Empowering the Oppressed – The Mayas, Part 7

El Salvador

El Salvador lies on the Pacific coast and is the smallest of the Central American countries. Most of the country rests on a fertile volcanic plateau. The development of coffee estates led to the slow but continuous dissolution of most of the communal lands of Native villages.

The main Native American ethnic groups before the Spanish disaster that began in 1524, were the Lenca in the eastern half and the Nahua-speaking Pipil in Cuzcatlan state in the western half. The Achi Mayans occupied an area in the southwest of the country. The Poqomam Maya inhabited a small corner in the northwest of the country, although they had once been more numerous before volcanic eruption at Ilopango super volcano laid waste to their lands. Their cities flourished in the Pre-Columbian period with a substantial Toltec, Olmec and Maya influences.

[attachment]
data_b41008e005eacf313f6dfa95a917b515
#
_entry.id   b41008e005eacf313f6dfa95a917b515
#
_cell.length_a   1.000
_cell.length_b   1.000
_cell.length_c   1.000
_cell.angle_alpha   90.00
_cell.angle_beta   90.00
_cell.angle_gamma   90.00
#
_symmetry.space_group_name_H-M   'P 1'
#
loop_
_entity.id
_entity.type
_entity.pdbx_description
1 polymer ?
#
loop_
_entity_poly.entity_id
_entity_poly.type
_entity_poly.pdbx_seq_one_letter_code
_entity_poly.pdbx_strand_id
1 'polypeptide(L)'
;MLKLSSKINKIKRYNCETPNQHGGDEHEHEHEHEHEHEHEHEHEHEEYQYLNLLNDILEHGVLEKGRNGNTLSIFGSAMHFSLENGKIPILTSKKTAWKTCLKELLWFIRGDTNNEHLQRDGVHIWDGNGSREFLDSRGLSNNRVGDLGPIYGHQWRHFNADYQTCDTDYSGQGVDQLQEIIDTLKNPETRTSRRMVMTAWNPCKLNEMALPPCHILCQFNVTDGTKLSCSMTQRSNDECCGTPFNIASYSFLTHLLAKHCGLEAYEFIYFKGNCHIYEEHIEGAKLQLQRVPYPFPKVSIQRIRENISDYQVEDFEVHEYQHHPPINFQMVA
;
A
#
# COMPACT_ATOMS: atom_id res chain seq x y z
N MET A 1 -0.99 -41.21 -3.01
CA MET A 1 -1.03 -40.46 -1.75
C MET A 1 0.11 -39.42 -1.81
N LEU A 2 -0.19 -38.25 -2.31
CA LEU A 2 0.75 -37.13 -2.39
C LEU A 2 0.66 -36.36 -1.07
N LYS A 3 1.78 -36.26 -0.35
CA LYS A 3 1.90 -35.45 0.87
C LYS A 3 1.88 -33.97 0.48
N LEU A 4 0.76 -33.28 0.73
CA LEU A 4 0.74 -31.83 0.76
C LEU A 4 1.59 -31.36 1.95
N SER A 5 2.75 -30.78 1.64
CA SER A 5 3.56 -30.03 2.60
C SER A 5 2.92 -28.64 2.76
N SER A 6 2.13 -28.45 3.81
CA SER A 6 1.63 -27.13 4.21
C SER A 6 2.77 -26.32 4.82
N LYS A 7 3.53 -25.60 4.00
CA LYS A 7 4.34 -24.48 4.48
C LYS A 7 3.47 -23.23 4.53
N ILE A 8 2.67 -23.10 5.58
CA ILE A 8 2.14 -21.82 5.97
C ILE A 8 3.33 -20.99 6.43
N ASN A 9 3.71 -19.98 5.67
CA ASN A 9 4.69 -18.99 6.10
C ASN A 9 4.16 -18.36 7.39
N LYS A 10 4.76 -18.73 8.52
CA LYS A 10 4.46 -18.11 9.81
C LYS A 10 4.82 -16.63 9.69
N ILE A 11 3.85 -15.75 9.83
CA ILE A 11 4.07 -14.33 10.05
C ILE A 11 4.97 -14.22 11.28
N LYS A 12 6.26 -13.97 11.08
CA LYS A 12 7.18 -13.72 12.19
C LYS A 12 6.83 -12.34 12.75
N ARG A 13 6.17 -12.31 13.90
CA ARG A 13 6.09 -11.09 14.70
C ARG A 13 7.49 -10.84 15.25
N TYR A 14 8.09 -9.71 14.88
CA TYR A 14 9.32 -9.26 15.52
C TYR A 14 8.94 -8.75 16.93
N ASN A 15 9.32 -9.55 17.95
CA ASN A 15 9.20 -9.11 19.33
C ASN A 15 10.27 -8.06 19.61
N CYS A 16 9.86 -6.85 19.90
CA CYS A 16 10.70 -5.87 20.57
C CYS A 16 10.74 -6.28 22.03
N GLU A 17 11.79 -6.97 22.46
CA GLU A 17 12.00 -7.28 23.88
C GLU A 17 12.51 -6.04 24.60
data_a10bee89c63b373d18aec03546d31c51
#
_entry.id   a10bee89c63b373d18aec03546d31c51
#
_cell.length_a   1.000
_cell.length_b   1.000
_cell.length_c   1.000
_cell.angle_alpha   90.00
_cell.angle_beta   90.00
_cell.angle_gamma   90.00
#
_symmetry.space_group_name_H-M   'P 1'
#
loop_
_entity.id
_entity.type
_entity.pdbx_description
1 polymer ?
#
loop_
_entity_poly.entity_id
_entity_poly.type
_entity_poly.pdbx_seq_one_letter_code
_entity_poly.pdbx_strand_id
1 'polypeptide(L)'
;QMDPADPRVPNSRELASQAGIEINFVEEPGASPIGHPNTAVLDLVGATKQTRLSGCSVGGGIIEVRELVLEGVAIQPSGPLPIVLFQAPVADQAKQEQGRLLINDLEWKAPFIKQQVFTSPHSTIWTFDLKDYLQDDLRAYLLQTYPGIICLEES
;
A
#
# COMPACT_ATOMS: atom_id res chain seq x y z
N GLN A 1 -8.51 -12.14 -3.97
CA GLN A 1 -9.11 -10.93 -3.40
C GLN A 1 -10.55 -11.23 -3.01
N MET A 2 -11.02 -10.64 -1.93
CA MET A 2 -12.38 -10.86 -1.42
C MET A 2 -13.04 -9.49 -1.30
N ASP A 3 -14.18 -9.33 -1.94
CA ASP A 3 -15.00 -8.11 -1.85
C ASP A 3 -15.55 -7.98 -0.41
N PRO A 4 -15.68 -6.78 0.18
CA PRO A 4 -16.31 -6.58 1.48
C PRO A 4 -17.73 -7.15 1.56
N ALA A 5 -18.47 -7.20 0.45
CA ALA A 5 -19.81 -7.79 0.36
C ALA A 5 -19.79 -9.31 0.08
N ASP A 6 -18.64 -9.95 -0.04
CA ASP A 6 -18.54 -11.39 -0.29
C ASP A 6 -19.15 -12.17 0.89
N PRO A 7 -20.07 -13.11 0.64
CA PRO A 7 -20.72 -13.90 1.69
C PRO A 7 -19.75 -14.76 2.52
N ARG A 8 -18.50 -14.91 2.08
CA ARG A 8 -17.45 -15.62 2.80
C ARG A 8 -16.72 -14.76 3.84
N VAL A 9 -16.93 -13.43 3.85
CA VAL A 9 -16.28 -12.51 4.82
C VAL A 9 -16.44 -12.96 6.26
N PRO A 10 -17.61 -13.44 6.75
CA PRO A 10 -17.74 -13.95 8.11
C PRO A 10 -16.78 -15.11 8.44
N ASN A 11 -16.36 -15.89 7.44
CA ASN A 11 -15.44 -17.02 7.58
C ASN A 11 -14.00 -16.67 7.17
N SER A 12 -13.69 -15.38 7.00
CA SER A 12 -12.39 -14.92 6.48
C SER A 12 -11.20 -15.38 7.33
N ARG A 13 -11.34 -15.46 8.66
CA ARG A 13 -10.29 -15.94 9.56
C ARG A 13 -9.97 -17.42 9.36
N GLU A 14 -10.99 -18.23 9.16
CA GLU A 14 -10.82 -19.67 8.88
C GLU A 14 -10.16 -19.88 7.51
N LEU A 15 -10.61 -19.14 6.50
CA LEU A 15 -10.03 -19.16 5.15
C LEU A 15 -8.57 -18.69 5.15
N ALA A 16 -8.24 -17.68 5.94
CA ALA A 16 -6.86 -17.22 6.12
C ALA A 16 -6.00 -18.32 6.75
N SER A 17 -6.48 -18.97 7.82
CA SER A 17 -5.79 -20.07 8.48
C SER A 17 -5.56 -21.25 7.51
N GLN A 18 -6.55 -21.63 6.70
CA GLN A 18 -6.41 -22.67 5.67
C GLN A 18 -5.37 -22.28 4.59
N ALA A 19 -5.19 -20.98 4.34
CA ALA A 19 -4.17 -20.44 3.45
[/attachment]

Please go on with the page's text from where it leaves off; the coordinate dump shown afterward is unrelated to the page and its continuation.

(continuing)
As in other parts of Latin America which the Spanish conquered, systematic stealing of land and resources have left the indigenous inhabitants destitute. Cities, villages and communities were brutally broken up. The inhabitants enslaved to work in inhumane conditions. The abandonment of Indian language and customs was hastened by political repression; most natives stopped wearing traditional dress, abandoned their traditional languages and identity, and adopted ladino customs. The latest brutal campaign to eradicate Indians in the country occurred in January 1932. More than 50,000 Indians, men, women and children, were mercilessly killed in an ethnic cleansing by the military. The consequences were devastating for the Native American population. The Indians of El Salvador went underground, for decades denying their existence to the outside world and hiding their identity. For the majority mestizos an atmosphere of hostility had been created towards the Indians. This kept the Indians invisible in society. The Salvadorian Civil War from 1979-1992, from which the country has barely healed, did little to redress the status of the indigenous population. They are still the poorest of the poor in poor El Salvador. Their culture mostly gone after decades of persecution. Yet they endure.